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Individual differences in children’s private speech: the role of imaginary companions

Davis, Paige E., Meins, Elizabeth and Fernyhough, Charles (2013) Individual differences in children’s private speech: the role of imaginary companions. Journal of Experimental Child Psychology, 116 (3). pp. 561-571. ISSN 00220965

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Abstract

Relations between children’s imaginary companion status and
their engagement in private speech during free play were investigated
in a socially diverse sample of 5-year-olds (N = 148). Controlling
for socioeconomic status, receptive verbal ability, total number
of utterances, and duration of observation, there was a main effect
of imaginary companion status on type of private speech. Children
who had imaginary companions were more likely to engage in covert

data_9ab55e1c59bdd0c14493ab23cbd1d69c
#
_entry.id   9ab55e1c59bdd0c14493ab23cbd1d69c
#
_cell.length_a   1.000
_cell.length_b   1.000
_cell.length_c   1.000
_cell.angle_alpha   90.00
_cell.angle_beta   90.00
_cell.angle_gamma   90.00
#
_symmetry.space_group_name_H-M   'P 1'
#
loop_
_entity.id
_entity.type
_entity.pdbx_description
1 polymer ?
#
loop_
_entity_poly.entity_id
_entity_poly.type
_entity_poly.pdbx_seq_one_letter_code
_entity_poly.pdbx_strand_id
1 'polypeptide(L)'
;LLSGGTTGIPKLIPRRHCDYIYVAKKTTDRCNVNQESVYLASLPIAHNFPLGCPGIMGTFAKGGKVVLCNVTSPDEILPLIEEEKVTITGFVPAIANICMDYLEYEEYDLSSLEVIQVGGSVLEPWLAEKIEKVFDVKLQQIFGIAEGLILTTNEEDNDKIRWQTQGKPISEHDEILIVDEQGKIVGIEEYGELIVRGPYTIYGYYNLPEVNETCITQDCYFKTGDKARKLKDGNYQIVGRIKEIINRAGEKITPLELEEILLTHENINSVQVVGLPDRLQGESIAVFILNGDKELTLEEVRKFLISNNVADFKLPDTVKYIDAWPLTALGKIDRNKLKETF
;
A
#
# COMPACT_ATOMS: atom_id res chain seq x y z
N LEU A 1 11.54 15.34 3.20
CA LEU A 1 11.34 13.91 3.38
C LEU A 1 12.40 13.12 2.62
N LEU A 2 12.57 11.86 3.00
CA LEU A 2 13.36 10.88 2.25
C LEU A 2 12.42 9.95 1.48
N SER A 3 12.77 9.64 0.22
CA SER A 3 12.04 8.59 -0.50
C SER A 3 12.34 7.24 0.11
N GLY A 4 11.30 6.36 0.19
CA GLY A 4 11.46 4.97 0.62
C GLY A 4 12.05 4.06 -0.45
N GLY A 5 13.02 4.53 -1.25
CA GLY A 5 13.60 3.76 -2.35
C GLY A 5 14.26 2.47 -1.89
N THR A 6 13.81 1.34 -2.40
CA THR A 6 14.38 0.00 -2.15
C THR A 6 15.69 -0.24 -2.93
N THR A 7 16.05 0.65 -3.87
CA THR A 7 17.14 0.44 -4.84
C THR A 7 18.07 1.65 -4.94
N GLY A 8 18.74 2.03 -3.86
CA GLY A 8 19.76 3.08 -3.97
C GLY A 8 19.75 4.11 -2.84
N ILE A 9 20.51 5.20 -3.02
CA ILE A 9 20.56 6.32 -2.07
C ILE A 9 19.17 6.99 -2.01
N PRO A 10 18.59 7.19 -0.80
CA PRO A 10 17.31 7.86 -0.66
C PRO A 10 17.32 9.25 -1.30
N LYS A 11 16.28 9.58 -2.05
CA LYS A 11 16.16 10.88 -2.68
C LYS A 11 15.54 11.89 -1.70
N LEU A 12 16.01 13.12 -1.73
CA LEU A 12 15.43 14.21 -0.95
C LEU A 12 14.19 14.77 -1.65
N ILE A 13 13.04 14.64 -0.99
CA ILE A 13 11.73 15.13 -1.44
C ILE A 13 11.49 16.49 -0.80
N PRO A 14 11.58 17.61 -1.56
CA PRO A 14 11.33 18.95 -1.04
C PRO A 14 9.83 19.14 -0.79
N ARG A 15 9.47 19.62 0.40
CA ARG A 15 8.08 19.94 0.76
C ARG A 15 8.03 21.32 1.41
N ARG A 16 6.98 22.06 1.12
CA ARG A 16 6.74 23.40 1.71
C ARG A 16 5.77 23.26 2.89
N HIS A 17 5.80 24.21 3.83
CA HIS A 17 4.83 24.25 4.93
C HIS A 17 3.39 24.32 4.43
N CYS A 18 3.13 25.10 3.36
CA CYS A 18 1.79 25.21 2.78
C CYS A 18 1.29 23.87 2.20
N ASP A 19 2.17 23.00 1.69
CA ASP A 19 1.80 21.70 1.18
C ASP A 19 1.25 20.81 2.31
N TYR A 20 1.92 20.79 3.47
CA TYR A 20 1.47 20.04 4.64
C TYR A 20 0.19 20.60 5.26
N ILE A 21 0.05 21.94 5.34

private speech compared with their peers who did not have
imaginary companions. These results suggest that the private
speech of children with imaginary companions is more internalized
than that of their peers who do not have imaginary companions
and that social engagement with imaginary beings may
fulfill a similar role to social engagement with real-life partners
in the developmental progression of private speech.

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Item Type: Article
Subjects: B Philosophy. Psychology. Religion > BF Psychology
Schools: School of Human and Health Sciences
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Depositing User: Paige Davis
Date Deposited: 27 Oct 2016 12:49
Last Modified: 02 Dec 2016 14:45
URI: http://eprints.hud.ac.uk/id/eprint/29631

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